Driving Question:  How can we turn *insert class novel* into a motion picture for *appropriate audience*?

Overview:  Students will read a novel as a class or in small groups, then analyze and discuss the character traits, setting, plot, climax, and other story elements.  Afterward, they will decide how they could cast actors, create sets, and turn their novel into a motion picture.  This project can be taken as far as actually creating the motion picture by working with the drama department.  They could make movie posters to advertise their movie with graphic design software, or their own two hands.

7.    Kid 2 Kid Puerto Rico Solar Oven

Subjects:  Social Studies, Science, Social Studies, Physics, Video/tech, Drama

Grade Level Recommendation:  Grade 7

Source:  Take Action Science
Driving Question:  How can an average family without power in Puerto Rico make an effective solar oven out of household items?

Overview:  This project-based learning lesson plan was developed out of an obvious need during a long power outage observed in Puerto Rico.  Sue Boudreau and her colleagues outline the project on her Take Action Science blog.  The students were challenged to make a solar oven that could effectively be used by families in need in Puerto Rico to prepare food for their tables.  Students then had to create “how-to” videos, explaining the build process step by step.

8.    Finding Dory: Saving the Coral Reefs Through Captive Breeding

Subjects:  Science, Biology, Social Studies, Humanities

Grade Level Recommendation: Grade 12

Source:  High Tech High

Driving Question:  How can scientists find creative ways to protect coral reef systems?

OR In what ways is science a humanitarian endeavor?

Overview:  Students conduct a study of the coral reef systems in the oceans, and learn about the ecosystems supported on the coral reefs.  They dive into the “ornamental fish” trade and how overfishing ornamental saltwater fish for pet stores causes a domino effect that can kill entire coral reef systems.  Students decide how scientists can possibly breed fish in captivity to avoid fishing from their natural habitats.  High Tech High outlines this in-depth five-month project-based learning lesson plan in great detail.

A homeless individual sleeps on a sidewalk with a box and empty cups.

Image by Apollo22 from Pixabay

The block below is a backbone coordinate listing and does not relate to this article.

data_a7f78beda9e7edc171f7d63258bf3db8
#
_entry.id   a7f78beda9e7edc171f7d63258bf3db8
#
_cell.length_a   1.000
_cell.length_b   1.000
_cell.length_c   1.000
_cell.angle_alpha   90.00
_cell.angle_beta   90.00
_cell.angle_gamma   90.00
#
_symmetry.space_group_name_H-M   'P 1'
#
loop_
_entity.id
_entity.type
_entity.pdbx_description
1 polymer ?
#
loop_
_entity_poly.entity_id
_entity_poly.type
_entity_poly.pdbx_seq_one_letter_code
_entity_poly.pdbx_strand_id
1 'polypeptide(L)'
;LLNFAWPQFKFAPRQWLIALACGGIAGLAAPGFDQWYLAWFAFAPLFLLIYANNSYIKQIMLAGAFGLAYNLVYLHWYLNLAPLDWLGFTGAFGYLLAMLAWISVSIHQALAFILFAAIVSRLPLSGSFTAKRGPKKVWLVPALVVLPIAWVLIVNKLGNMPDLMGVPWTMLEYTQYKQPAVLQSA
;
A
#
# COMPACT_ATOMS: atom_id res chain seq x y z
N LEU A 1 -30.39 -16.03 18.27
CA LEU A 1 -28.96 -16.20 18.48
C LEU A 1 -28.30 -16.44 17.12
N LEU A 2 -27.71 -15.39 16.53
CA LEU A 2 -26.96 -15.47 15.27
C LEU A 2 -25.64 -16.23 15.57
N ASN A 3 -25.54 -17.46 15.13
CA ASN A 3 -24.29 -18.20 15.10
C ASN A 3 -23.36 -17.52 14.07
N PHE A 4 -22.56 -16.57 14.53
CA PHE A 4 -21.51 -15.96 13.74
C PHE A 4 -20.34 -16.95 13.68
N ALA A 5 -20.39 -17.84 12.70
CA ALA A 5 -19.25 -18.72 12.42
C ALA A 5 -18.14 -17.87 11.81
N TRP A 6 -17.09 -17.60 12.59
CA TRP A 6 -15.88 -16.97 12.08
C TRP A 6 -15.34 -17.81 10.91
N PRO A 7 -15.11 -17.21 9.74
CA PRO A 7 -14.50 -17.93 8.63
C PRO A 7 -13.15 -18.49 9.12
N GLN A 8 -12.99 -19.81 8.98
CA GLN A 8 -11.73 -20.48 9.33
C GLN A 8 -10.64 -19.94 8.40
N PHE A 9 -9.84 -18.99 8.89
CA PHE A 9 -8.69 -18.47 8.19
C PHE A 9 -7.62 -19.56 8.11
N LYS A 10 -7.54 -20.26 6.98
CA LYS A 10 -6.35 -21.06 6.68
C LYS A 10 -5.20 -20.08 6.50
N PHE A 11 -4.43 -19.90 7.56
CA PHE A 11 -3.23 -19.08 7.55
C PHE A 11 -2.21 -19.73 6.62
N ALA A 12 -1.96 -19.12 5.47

9.    Homelessness in America

Subject:  Social Studies, Humanities, Communications

Grade Level Recommendation:  11

Source:  High Tech High

Driving Question:  How can we end homelessness in America?
OR  What is the face of homelessness in America?

Overview:  Students learn about the issues surrounding homelessness, homeless rates, and programs for the homeless in their local community.  This seven-week project includes a fundraiser for homeless programming, as well as community connections.  This is a humbling project-based learning lesson plan for students that can be both informative and character building.

10.    Climate Change

Subjects:  Science, History, 21st Century Leadership Skills,

Grade Level Recommendation:  Grade 10-12

Source:  Envision Projects

Driving Question:  How does global warming affect industrialization today?

Overview:  Students explore the concept of climate change and global warming.  They then take a look at industrialization and manufacturing practices, and how environmental regulations are affecting industrialization in the world around us.  This 5-week project-based learning lesson plan is incredibly in-depth and well organized.

Three students open a Thimble project box and examine the electronic components while smiling and looking surprised.

Bonus Project:

Subjects:  Science, Engineering, Math, Robotics, Coding, Video/Technology

Grade Level Recommendation: 6-12th grade

Source: Thimble.io

Driving Question:  How can a middle school student use electronics components and coding to build a useful item like a doorbell, nightlight, or thermometer?

Overview:  Students learn to use basic sensors, actuators, indicators, and coding with Arduino to create a plethora of useful and interesting projects.  They can learn about basic circuits and electricity, as well as coding.  Thimble’s education experts have created a dynamic curriculum. Thimble even offers live classes that allow you to be the facilitator of student achievement, actively engaging, helping, and observing while Thimble’s experts lead your class in meaningful STEM learning.

Project-Based Learning Lesson Plans Can Be Your Next Classroom Success

Now that you know the ins and outs of project-based learning, we hope it doesn’t feel so impossible.  Many educators have successfully implemented PBL in their classrooms with incredible success, and you can too!  Shake off the fear, use our resources, and get planning.  If you’re still nervous about how you’ll manage this type of teaching method, start with a ready-made project-based learning unit designed by Thimble!  We promise your students, parents, and administration will sit up and take note of the successful buzz from your classroom!